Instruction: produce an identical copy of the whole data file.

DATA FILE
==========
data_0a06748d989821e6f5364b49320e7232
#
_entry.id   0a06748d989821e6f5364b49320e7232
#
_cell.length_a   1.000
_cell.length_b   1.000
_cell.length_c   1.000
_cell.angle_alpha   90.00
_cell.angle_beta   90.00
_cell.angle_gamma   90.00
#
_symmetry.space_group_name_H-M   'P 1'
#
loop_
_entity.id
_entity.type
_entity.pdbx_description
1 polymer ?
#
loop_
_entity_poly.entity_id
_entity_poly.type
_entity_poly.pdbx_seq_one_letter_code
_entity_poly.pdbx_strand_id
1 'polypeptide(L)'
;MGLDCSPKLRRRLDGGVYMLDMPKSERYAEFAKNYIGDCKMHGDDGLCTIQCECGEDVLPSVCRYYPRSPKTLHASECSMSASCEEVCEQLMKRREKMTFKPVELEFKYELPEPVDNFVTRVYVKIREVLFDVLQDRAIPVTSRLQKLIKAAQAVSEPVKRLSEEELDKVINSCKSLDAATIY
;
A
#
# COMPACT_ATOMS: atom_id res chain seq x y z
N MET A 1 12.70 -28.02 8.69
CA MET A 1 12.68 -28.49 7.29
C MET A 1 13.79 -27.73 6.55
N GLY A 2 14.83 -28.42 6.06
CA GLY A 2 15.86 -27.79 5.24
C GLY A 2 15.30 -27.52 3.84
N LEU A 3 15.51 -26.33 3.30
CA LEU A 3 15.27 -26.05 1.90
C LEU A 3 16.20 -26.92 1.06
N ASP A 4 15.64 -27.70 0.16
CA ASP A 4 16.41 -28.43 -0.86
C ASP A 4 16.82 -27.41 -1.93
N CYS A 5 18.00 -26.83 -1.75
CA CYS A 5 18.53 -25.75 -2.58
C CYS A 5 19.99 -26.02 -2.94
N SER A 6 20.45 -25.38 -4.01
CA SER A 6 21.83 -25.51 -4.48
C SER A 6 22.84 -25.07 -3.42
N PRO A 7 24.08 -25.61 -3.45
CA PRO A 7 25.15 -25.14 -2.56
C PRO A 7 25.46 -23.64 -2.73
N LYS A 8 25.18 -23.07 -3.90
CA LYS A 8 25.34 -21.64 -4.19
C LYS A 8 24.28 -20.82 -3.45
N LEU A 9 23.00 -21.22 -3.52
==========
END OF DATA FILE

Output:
data_0a06748d989821e6f5364b49320e7232
#
_entry.id   0a06748d989821e6f5364b49320e7232
#
_cell.length_a   1.000
_cell.length_b   1.000
_cell.length_c   1.000
_cell.angle_alpha   90.00
_cell.angle_beta   90.00
_cell.angle_gamma   90.00
#
_symmetry.space_group_name_H-M   'P 1'
#
loop_
_entity.id
_entity.type
_entity.pdbx_description
1 polymer ?
#
loop_
_entity_poly.entity_id
_entity_poly.type
_entity_poly.pdbx_seq_one_letter_code
_entity_poly.pdbx_strand_id
1 'polypeptide(L)'
;MGLDCSPKLRRRLDGGVYMLDMPKSERYAEFAKNYIGDCKMHGDDGLCTIQCECGEDVLPSVCRYYPRSPKTLHASECSMSASCEEVCEQLMKRREKMTFKPVELEFKYELPEPVDNFVTRVYVKIREVLFDVLQDRAIPVTSRLQKLIKAAQAVSEPVKRLSEEELDKVINSCKSLDAATIY
;
A
#
# COMPACT_ATOMS: atom_id res chain seq x y z
N MET A 1 12.70 -28.02 8.69
CA MET A 1 12.68 -28.49 7.29
C MET A 1 13.79 -27.73 6.55
N GLY A 2 14.83 -28.42 6.06
CA GLY A 2 15.86 -27.79 5.24
C GLY A 2 15.30 -27.52 3.84
N LEU A 3 15.51 -26.33 3.30
CA LEU A 3 15.27 -26.05 1.90
C LEU A 3 16.20 -26.92 1.06
N ASP A 4 15.64 -27.70 0.16
CA ASP A 4 16.41 -28.43 -0.86
C ASP A 4 16.82 -27.41 -1.93
N CYS A 5 18.00 -26.83 -1.75
CA CYS A 5 18.53 -25.75 -2.58
C CYS A 5 19.99 -26.02 -2.94
N SER A 6 20.45 -25.38 -4.01
CA SER A 6 21.83 -25.51 -4.48
C SER A 6 22.84 -25.07 -3.42
N PRO A 7 24.08 -25.61 -3.45
CA PRO A 7 25.15 -25.14 -2.56
C PRO A 7 25.46 -23.64 -2.73
N LYS A 8 25.18 -23.07 -3.90
CA LYS A 8 25.34 -21.64 -4.19
C LYS A 8 24.28 -20.82 -3.45
N LEU A 9 23.00 -21.22 -3.52